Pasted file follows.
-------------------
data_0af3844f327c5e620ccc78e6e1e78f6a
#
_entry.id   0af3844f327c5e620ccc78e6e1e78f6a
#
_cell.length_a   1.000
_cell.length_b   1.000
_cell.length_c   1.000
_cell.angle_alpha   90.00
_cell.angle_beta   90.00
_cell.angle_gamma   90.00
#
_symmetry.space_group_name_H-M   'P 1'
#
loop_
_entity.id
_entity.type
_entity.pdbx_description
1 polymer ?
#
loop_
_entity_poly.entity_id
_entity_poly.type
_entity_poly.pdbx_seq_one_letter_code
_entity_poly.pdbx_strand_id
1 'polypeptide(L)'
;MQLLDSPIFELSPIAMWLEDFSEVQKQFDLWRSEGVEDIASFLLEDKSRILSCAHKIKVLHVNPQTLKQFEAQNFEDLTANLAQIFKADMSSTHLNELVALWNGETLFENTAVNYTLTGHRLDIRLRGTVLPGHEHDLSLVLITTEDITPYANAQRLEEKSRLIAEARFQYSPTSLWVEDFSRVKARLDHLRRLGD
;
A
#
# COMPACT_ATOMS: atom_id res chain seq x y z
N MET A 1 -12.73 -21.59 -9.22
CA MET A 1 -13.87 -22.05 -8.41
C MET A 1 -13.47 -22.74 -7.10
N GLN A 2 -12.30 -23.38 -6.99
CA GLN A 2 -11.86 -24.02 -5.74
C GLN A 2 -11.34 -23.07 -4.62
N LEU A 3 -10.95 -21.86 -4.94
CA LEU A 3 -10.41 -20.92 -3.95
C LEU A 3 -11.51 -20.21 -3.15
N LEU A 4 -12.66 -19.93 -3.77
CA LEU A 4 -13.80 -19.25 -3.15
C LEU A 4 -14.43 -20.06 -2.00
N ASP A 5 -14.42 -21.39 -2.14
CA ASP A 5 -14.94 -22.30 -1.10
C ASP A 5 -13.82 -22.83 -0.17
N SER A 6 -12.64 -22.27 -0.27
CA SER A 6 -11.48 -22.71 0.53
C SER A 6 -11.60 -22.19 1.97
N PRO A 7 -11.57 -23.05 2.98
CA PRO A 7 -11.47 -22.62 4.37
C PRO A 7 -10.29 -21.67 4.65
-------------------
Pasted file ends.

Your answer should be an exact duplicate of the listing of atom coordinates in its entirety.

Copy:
data_0af3844f327c5e620ccc78e6e1e78f6a
#
_entry.id   0af3844f327c5e620ccc78e6e1e78f6a
#
_cell.length_a   1.000
_cell.length_b   1.000
_cell.length_c   1.000
_cell.angle_alpha   90.00
_cell.angle_beta   90.00
_cell.angle_gamma   90.00
#
_symmetry.space_group_name_H-M   'P 1'
#
loop_
_entity.id
_entity.type
_entity.pdbx_description
1 polymer ?
#
loop_
_entity_poly.entity_id
_entity_poly.type
_entity_poly.pdbx_seq_one_letter_code
_entity_poly.pdbx_strand_id
1 'polypeptide(L)'
;MQLLDSPIFELSPIAMWLEDFSEVQKQFDLWRSEGVEDIASFLLEDKSRILSCAHKIKVLHVNPQTLKQFEAQNFEDLTANLAQIFKADMSSTHLNELVALWNGETLFENTAVNYTLTGHRLDIRLRGTVLPGHEHDLSLVLITTEDITPYANAQRLEEKSRLIAEARFQYSPTSLWVEDFSRVKARLDHLRRLGD
;
A
#
# COMPACT_ATOMS: atom_id res chain seq x y z
N MET A 1 -12.73 -21.59 -9.22
CA MET A 1 -13.87 -22.05 -8.41
C MET A 1 -13.47 -22.74 -7.10
N GLN A 2 -12.30 -23.38 -6.99
CA GLN A 2 -11.86 -24.02 -5.74
C GLN A 2 -11.34 -23.07 -4.62
N LEU A 3 -10.95 -21.86 -4.94
CA LEU A 3 -10.41 -20.92 -3.95
C LEU A 3 -11.51 -20.21 -3.15
N LEU A 4 -12.66 -19.93 -3.77
CA LEU A 4 -13.80 -19.25 -3.15
C LEU A 4 -14.43 -20.06 -2.00
N ASP A 5 -14.42 -21.39 -2.14
CA ASP A 5 -14.94 -22.30 -1.10
C ASP A 5 -13.82 -22.83 -0.17
N SER A 6 -12.64 -22.27 -0.27
CA SER A 6 -11.48 -22.71 0.53
C SER A 6 -11.60 -22.19 1.97
N PRO A 7 -11.57 -23.05 2.98
CA PRO A 7 -11.47 -22.62 4.37
C PRO A 7 -10.29 -21.67 4.65